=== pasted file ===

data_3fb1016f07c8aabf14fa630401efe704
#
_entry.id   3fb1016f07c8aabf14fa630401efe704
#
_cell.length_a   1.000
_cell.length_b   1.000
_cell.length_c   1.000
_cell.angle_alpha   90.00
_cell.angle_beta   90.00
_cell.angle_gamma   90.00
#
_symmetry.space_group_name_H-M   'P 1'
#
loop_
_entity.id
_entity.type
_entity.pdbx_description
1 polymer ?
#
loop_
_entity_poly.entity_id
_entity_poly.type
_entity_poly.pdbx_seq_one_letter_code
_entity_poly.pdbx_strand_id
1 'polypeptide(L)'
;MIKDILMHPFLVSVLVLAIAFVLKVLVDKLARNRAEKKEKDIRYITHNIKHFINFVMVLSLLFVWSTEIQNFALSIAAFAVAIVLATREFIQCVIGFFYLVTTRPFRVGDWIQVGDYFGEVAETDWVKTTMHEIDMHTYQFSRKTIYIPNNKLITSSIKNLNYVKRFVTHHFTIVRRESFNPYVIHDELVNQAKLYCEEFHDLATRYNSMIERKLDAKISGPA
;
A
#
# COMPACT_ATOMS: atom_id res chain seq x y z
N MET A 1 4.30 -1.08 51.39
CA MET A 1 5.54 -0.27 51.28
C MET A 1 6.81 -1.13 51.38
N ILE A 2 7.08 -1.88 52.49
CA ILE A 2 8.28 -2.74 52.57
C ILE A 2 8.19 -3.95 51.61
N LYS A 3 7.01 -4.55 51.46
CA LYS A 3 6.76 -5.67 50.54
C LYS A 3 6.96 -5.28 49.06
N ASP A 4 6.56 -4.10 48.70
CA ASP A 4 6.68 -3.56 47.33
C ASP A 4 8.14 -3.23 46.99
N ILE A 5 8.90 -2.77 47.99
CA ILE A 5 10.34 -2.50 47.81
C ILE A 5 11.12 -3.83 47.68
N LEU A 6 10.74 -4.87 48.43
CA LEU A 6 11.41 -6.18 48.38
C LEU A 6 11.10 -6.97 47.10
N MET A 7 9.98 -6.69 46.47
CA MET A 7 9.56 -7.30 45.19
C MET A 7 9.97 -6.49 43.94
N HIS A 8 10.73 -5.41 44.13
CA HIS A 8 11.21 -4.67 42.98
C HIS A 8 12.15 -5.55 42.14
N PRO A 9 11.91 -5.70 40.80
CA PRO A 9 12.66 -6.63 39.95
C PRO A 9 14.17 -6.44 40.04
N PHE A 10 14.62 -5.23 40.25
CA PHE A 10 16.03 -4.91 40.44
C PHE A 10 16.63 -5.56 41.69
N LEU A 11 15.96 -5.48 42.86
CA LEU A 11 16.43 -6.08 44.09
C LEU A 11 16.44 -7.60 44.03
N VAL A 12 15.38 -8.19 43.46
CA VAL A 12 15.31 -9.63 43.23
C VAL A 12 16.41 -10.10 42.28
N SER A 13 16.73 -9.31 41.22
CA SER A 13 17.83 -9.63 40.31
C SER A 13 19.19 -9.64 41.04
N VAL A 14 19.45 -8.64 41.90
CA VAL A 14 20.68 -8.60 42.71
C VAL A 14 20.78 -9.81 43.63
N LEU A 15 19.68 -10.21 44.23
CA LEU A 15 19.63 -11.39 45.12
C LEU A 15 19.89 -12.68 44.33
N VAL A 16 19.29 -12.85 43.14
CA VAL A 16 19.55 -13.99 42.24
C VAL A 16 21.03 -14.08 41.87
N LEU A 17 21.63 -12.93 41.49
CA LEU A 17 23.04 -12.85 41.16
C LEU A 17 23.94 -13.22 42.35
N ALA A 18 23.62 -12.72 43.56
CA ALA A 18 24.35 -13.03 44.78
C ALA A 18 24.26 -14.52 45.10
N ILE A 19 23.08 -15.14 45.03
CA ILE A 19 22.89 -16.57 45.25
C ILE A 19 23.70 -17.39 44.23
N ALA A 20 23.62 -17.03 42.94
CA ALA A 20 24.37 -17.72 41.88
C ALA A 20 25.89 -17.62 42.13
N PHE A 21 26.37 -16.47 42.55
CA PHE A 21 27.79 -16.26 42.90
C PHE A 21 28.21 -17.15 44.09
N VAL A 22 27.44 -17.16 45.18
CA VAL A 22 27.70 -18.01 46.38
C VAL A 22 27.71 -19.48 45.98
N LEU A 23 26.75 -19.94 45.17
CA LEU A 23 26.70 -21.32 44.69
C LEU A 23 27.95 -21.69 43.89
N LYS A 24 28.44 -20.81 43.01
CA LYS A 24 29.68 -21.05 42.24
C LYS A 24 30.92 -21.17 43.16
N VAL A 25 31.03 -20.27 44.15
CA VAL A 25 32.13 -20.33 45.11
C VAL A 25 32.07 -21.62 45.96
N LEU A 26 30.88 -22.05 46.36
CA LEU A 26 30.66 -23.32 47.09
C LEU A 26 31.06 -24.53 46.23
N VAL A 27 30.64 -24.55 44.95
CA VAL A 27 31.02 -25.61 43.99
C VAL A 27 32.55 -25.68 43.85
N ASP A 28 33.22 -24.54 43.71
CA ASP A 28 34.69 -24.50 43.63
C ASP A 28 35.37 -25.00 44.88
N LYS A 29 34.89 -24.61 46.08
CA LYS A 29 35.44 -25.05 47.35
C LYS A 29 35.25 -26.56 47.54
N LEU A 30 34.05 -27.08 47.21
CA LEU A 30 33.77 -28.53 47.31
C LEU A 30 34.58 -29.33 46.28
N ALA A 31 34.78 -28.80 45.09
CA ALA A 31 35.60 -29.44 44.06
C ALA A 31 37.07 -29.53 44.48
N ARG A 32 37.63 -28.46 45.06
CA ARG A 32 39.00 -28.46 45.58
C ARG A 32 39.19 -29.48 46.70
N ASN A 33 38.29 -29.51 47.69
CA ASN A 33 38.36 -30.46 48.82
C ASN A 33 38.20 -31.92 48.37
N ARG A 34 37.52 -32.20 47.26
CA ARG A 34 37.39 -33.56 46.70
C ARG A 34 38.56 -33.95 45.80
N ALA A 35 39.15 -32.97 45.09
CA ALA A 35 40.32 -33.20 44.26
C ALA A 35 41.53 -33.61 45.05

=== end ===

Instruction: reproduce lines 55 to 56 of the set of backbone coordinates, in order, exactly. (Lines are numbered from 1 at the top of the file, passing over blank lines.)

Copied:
N PRO A 9 11.91 -5.70 40.80
CA PRO A 9 12.66 -6.63 39.95